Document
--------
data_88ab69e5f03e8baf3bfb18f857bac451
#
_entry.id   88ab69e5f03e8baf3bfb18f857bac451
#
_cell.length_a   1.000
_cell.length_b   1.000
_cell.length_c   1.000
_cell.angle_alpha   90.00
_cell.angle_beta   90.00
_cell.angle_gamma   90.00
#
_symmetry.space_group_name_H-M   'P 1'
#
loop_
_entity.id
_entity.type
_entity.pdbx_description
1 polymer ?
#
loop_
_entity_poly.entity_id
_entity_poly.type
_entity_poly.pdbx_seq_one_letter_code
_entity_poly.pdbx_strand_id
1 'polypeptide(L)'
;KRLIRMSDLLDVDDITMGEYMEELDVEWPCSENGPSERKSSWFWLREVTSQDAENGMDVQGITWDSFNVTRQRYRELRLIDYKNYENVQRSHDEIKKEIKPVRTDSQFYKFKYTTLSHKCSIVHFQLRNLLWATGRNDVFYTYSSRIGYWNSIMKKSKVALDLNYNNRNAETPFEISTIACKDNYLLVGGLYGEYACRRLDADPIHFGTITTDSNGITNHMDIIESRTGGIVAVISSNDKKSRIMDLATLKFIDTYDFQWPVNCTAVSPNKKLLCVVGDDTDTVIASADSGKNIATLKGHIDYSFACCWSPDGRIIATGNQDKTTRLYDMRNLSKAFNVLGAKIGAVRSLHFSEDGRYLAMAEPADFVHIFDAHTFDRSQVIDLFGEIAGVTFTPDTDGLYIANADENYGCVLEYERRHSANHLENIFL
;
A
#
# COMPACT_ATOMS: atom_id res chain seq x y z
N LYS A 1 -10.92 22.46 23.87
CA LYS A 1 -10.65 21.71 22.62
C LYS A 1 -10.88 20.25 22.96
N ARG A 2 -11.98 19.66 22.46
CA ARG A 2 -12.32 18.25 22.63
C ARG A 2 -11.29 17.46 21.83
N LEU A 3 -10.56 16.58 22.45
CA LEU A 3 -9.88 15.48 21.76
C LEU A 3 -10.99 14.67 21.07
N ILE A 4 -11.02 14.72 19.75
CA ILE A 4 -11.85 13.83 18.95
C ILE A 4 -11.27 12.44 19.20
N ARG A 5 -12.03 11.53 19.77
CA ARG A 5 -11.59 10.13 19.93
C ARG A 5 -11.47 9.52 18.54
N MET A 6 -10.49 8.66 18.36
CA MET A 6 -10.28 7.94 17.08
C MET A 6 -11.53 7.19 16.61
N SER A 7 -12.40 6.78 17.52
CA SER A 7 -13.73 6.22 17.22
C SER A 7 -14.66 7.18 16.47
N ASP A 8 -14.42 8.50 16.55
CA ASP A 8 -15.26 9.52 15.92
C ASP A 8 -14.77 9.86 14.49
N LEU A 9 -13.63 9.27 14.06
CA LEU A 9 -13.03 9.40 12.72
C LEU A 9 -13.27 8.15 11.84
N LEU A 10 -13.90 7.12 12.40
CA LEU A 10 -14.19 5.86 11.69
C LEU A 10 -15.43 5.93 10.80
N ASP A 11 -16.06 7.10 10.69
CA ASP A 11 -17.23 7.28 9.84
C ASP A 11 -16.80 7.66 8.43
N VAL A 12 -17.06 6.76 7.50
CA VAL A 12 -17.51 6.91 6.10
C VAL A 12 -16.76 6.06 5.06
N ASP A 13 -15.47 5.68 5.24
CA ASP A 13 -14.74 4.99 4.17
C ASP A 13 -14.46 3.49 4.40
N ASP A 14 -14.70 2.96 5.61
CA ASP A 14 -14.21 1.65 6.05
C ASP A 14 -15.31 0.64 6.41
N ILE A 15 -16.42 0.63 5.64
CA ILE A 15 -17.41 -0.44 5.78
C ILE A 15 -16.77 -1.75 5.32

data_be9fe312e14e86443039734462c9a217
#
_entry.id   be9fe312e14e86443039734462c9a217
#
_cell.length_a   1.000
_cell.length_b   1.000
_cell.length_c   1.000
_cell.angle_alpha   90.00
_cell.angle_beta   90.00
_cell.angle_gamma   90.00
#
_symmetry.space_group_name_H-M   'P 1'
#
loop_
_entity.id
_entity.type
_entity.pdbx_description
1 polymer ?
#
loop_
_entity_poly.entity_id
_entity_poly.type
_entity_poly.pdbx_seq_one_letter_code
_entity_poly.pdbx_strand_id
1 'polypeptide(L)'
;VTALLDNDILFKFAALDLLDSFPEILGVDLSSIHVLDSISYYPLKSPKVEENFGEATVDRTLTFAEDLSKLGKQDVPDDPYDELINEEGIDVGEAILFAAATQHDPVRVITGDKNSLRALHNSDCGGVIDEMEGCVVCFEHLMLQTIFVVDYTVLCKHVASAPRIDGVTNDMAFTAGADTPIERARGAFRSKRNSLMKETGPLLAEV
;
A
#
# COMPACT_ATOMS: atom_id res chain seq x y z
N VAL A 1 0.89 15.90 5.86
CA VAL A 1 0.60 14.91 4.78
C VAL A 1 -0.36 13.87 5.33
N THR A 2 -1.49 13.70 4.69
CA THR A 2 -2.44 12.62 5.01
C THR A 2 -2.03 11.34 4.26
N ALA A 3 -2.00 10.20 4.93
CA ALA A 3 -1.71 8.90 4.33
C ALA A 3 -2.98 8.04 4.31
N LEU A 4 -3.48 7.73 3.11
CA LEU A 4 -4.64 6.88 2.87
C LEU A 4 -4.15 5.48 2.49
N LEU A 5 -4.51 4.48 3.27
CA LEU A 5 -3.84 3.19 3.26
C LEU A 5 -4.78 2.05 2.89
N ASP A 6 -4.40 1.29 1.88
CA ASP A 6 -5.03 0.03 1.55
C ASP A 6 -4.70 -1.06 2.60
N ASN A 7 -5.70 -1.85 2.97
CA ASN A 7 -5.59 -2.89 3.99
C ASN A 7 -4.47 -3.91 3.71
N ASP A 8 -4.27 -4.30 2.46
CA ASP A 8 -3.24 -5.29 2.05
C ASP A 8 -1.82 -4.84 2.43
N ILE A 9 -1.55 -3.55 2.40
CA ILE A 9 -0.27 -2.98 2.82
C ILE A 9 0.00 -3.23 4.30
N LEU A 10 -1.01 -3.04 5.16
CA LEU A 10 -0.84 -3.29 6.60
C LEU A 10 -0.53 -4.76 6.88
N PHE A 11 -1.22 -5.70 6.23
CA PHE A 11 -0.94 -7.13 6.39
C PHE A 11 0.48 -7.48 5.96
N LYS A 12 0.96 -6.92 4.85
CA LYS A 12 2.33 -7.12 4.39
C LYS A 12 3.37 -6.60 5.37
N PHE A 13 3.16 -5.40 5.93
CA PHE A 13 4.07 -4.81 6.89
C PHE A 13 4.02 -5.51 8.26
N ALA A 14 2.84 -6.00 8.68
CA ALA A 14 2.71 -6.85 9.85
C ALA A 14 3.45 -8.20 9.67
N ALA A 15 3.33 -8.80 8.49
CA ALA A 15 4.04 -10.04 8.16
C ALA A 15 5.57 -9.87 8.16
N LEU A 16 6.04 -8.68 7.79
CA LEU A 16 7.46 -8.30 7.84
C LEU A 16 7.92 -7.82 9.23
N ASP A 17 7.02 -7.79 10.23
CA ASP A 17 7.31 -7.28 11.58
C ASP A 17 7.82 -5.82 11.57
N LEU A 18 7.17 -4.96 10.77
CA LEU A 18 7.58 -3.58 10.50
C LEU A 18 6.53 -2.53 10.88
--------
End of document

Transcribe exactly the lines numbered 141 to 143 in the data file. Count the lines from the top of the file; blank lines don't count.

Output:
C LYS A 12 3.37 -6.60 5.37
N PHE A 13 3.16 -5.40 5.93
CA PHE A 13 4.07 -4.81 6.89